Dr. Menlo, eclectic fellow, dragged in a bit from the Times Literary Supplement [I could use a literary supplement, the fortune I spend on vitamins hasn't done squat for my writing] about a newly pieced together poem of Sappho. The article in the TLS cast into my mind the weirdest metaphor for our relationship with death and healthcare: Tithonus, given eternal life but not eternal youth...just rotting away like so much human cordwood piled in a nursing home, doing nothing, listening to Fox News, waiting, waiting, waiting and waiting for a turn taking that last ambulance ride. But the turn never comes because we are more afraid of death than all the senescence and lost capacities that are its prelude. We the society, if not we as patients, have a doctor who we will pay well not to let us quite die even if we have to steal the money. We have research funds to hunt down the last mysteries of disease and wring the last hour of life from our bodies when, with no mystery at all, children grow stunted and starved for want of far less funds. And we don't now and certainly won't have the funds to share what the research finds; all pay, some benefit.
If our attachment to life were a bit more rational, we would devote more resources to keeping healthy those whose lives could yet be full than to keeping alive those who now cling to life. If we weren't, as a society, in a state of vague denial of death, we would not shut the old and dying away in the company only of machines and doctors trying to do the impossible. A dysfunction of our civilization is that these aged, with their savings, constitute the lucrative market. Another is that we have a keen focus on whether or not you are dead; forestalling that inevitable second of transition when the single binary digit representing your existence goes from one to zero. But we have less interest in the many and messy dimensions of whether or not you are fully alive. The poor doctor can't save your life, he can just add some days to its length. Your students, friends, lovers and family save your life from being a mere existence.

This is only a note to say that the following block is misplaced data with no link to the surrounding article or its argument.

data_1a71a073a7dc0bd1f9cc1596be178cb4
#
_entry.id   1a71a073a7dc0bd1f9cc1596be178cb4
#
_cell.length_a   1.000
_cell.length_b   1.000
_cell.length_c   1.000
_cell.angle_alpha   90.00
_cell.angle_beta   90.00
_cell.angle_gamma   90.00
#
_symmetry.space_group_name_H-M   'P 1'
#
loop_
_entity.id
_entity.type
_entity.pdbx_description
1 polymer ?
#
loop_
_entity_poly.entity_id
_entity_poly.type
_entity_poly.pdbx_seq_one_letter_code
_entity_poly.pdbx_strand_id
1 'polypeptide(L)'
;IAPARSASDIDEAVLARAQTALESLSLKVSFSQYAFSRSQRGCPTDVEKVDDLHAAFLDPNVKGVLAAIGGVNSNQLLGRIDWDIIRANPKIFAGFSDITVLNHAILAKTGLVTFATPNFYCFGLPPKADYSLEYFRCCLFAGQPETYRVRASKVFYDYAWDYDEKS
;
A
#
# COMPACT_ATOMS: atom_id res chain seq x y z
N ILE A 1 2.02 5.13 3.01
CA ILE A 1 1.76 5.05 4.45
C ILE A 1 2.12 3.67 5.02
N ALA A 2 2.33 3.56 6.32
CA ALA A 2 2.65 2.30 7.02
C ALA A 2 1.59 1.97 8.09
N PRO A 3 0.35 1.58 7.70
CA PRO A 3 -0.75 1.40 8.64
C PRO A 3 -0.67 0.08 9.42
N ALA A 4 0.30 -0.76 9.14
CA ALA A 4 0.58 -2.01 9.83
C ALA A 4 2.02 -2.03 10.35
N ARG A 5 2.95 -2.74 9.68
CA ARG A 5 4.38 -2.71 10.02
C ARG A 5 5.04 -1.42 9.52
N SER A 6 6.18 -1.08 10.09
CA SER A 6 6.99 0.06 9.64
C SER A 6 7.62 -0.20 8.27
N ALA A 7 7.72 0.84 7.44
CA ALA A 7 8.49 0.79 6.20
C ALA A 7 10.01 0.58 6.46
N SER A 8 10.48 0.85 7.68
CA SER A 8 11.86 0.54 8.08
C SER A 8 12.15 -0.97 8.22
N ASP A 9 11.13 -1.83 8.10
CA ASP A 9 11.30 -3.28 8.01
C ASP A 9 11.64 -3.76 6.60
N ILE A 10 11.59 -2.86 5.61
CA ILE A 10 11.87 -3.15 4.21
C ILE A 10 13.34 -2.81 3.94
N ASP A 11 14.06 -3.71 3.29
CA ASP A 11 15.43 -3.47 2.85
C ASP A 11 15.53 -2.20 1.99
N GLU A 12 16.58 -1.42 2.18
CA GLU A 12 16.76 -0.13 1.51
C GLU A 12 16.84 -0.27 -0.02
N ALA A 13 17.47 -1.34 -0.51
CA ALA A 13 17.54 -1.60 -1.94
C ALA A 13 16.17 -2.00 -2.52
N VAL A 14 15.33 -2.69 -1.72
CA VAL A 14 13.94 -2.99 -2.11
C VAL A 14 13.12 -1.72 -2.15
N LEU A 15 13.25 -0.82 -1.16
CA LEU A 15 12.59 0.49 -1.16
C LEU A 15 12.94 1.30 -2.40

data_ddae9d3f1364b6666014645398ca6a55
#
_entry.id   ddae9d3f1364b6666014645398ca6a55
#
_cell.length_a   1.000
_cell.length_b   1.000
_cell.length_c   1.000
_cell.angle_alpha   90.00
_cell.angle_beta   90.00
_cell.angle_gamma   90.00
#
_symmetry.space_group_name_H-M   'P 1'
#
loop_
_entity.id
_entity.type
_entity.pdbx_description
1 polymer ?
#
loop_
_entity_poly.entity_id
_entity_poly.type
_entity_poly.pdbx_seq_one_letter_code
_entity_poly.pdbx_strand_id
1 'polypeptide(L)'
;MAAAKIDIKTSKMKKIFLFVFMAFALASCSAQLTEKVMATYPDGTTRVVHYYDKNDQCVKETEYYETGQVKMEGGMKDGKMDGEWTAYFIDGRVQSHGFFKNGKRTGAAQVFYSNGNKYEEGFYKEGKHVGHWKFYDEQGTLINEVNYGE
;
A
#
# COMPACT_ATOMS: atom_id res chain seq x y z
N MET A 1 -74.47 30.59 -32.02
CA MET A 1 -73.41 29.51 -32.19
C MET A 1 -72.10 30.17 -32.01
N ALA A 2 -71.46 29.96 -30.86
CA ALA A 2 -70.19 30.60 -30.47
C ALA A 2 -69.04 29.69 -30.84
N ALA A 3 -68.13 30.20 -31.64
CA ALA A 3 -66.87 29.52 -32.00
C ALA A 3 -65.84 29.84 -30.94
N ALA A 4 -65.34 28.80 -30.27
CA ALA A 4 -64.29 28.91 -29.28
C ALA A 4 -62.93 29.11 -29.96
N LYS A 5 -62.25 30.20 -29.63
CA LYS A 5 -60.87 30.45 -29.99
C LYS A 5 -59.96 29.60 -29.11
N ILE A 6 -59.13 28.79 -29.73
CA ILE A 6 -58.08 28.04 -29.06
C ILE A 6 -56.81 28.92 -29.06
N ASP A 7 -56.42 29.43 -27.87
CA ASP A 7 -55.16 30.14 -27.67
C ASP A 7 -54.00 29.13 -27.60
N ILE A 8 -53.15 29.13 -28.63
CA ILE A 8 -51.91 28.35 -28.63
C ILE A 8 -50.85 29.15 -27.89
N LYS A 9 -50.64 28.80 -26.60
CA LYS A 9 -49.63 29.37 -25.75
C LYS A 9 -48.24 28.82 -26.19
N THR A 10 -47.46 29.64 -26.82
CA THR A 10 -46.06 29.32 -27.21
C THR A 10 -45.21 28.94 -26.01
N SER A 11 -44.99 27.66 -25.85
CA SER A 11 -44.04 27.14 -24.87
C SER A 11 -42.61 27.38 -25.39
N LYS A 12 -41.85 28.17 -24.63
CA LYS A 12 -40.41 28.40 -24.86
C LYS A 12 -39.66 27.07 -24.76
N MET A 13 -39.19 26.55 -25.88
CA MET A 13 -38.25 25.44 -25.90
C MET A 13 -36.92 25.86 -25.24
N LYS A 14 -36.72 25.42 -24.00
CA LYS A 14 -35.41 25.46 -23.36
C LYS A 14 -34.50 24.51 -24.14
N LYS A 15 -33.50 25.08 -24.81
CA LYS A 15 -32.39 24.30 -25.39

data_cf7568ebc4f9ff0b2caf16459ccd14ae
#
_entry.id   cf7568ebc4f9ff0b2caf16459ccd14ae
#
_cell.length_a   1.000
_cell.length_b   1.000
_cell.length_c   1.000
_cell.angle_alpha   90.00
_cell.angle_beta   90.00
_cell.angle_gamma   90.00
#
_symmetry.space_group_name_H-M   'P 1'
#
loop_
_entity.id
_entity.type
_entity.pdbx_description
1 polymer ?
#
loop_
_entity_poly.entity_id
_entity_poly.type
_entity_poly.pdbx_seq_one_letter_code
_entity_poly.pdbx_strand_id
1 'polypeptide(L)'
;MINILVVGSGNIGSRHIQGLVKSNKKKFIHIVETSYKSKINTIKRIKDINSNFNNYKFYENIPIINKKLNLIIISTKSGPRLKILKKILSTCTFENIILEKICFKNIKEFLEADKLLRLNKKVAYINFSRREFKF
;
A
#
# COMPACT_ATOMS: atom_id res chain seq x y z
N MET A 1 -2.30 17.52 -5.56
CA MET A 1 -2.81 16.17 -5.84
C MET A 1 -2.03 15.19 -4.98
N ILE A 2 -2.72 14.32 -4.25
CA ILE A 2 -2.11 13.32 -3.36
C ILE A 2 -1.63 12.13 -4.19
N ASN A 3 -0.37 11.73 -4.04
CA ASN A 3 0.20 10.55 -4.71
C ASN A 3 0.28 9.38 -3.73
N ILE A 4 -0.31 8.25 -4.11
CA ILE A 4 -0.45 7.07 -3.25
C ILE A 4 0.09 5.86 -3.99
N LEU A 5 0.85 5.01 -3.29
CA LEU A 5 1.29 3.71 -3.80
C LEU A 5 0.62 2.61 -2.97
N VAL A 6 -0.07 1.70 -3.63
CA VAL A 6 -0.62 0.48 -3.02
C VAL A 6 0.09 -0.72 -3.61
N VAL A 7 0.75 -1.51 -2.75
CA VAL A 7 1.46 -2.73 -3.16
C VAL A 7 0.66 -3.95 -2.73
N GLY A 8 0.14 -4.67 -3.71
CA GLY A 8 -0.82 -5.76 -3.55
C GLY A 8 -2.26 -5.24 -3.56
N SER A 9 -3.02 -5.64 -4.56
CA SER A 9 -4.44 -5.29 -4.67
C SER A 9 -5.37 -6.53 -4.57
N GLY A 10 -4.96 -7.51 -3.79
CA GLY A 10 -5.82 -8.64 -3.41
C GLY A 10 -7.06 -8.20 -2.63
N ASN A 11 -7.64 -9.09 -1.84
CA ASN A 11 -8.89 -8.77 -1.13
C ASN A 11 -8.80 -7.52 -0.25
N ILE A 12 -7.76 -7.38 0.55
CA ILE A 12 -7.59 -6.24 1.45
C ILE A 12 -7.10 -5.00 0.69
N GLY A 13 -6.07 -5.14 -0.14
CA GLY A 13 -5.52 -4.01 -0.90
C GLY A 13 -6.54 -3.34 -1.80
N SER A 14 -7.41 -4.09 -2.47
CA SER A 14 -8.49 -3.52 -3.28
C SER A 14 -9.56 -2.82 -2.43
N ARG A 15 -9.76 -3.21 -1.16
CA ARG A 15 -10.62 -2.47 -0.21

You cannot cure age but you can cure neglect and the life style that hastens aging.
There would be a bonus: ask people in nursing homes which they resent more: their infirmities or the dearth of visitors. Those who are literally at death's door are an uninteresting constituency, they don't vote much and except for a few diseases, aren't calling on their congressman to fund stem cell research. They are out of sight even more than the homeless. Isn't it funny that a politician who had a program to benefit everyone who was going to die would have 100% of the population as a constituency? Ah, but that wouldn't be politics would it? That would be religion.
The executioner, being a bit past ripe, is not the least bit unaware that he will age and die. He calls here for hospice, not heroics when his time comes.
If we focused on being alive rather than staying alive, we would succeed at both rather than failing at the one and cheapening our success at the other.
It is more likely arthritis that prompted Sappho's poem than the expectation that 2600 years hence, it would be seed to a reverie on immortality gone wrong. But we take our inspirations where we can find them so thanks, Dr. Menlo, for that bit of news.
The standard of care ought to be the time we spend with all who ail as much as the money we spend so others will tend them. [Are my age and guilt showing? Good! That is the best example I can set.]